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TNN Is Free to Be Spike TV

Will TNN's trials and tribulations never end? After resolving a legal dispute with director Spike Lee last week, the male-targeted network, soon to be rechristened Spike TV, now faces another lawsuit — and from an ex-stripper, no less.

About the same time that TNN parent Viacom Inc. and Lee were putting the finishing touches on a settlement of the director's suit against the network, a resourceful unemployed exotic dancer was drafting and filing her own complaint.

Down in Daytona Beach, Fla., 37-year-old Janet Lee Clover, acting pro se, filed a lawsuit in circuit court against Viacom Inc., TNN, actress Pamela Anderson and Marvel Comics founder Stan Lee to get the new animated show Stripperella, Starring Pamela Anderson
taken off the air.

Clover claims she is the show's "true creator" and that she had discussed the idea with Lee when she danced for him at a club where she worked, Tanga's Jazz. A TNN spokesman declined to comment on Clover's suit.

Problem child

The new lawsuit is the latest crazy twist involving the evolution of the former TNN: The Nashville Network under Viacom and its MTV Networks unit. MTVN's efforts to recast TNN have been plagued by problems ever since the programmer inherited the network as part of the Viacom-CBS Corp. merger.

MTVN, which has a nearly flawless record in branding channels, tried and failed to recast country-music flavored TNN as a pop entertainment channel, The National Network. MTVN then decided to morph TNN into "the first network for men," and to rename it Spike TV.

But those plans hit a brick wall when director Lee sought and won a temporary injunction June 12 that barred the network from calling itself Spike TV. Lee claimed TNN was trying to trade on his name and reputation.

Last week, TNN triumphed when it worked out a settlement with Lee that vacated and recalled the injunction.

At the Television Critics Association tour in Hollywood, TNN president Albie Hecht declined to discuss any details of the settlement with Lee.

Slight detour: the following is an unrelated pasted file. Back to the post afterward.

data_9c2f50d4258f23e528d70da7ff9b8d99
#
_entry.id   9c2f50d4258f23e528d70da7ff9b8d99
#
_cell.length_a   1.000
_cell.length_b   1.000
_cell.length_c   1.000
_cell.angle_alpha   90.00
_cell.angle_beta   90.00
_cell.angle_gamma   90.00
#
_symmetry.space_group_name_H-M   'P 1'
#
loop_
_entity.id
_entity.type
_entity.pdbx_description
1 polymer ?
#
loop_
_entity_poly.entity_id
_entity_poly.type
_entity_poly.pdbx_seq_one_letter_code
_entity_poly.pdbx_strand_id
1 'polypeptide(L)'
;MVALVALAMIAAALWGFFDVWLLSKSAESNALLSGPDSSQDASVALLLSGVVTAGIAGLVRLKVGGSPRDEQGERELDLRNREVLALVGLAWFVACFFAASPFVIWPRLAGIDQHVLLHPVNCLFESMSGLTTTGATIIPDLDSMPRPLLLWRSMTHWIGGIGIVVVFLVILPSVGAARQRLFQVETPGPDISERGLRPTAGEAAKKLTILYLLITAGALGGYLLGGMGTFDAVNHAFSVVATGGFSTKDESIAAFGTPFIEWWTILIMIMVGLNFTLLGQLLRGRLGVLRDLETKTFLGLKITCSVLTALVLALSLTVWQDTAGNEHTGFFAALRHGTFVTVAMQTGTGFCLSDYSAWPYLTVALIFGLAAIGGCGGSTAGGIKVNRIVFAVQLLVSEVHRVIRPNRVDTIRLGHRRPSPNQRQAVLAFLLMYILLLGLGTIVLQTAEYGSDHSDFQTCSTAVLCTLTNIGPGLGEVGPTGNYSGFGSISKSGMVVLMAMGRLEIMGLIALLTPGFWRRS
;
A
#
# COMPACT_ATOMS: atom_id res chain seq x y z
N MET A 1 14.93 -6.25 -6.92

Hecht also was mum on exactly when TNN would actually change its name to Spike TV on-air, but sources said it will happen within the next few weeks.

Costly block

Industry observers and MTVN insiders were shocked when New York State Supreme Court Judge Walter Tolub granted Lee the injunction, which threw a monkey wrench into TNN's marketing strategy and its plans to relaunch as a men's network with the Spike TV moniker, effective June 16.

In legal papers, TNN claimed that if it was not able to relaunch TNN as Spike TV "at any time," it would lose $42.7 million in advertising and promotional value alone. For example, $30 million of a $50 million Spike TV ad campaign had already been committed and could not be refunded.

In recent weeks, Tolub's rulings had become less favorable to Lee. Two weeks ago, Tolub told Lee he needed to post an additional $2 million — on top of an initial $500,000 bond — to potentially compensate Viacom for damages it was incurring because of the suit.

In addition, Tolub said the case would be determined in August by a judge, not a jury trial, and that development was also a setback for Lee.

The diminutive but outspoken director, in a prepared statement issued jointly last Tuesday with Viacom, claimed he didn't want to impinge on the programmer's First Amendment rights by pursuing his suit.

It's Showtime

In the statement, Lee said: "I no longer believe that Viacom deliberately intended to trade on my name when naming Spike TV. As an artist and a filmmaker, I feel that protection of freedom of expression is a critical value."

Lee added that he is looking forward to working with Viacom on new projects. He is currently shooting a movie, Sucker-Free City, for the premium channel Showtime, TNN's sister service.

At the TCA, TNN/Spike TV unveiled plans to launch a reality program, The Joe Schmo Show, on Sept. 7. The set up: An unwitting reality-show contestant will be put in the middle of a scripted series, according to Hecht. The show will surround the unsuspecting contestant with several actors who pretend to be participating in a "real" reality show.

"The show really deconstructs reality programming," Hecht said. "It can be seen as a parody, but it also asks the question, 'What is real in reality programming?' "

R. Thomas Umstead contributed to this story.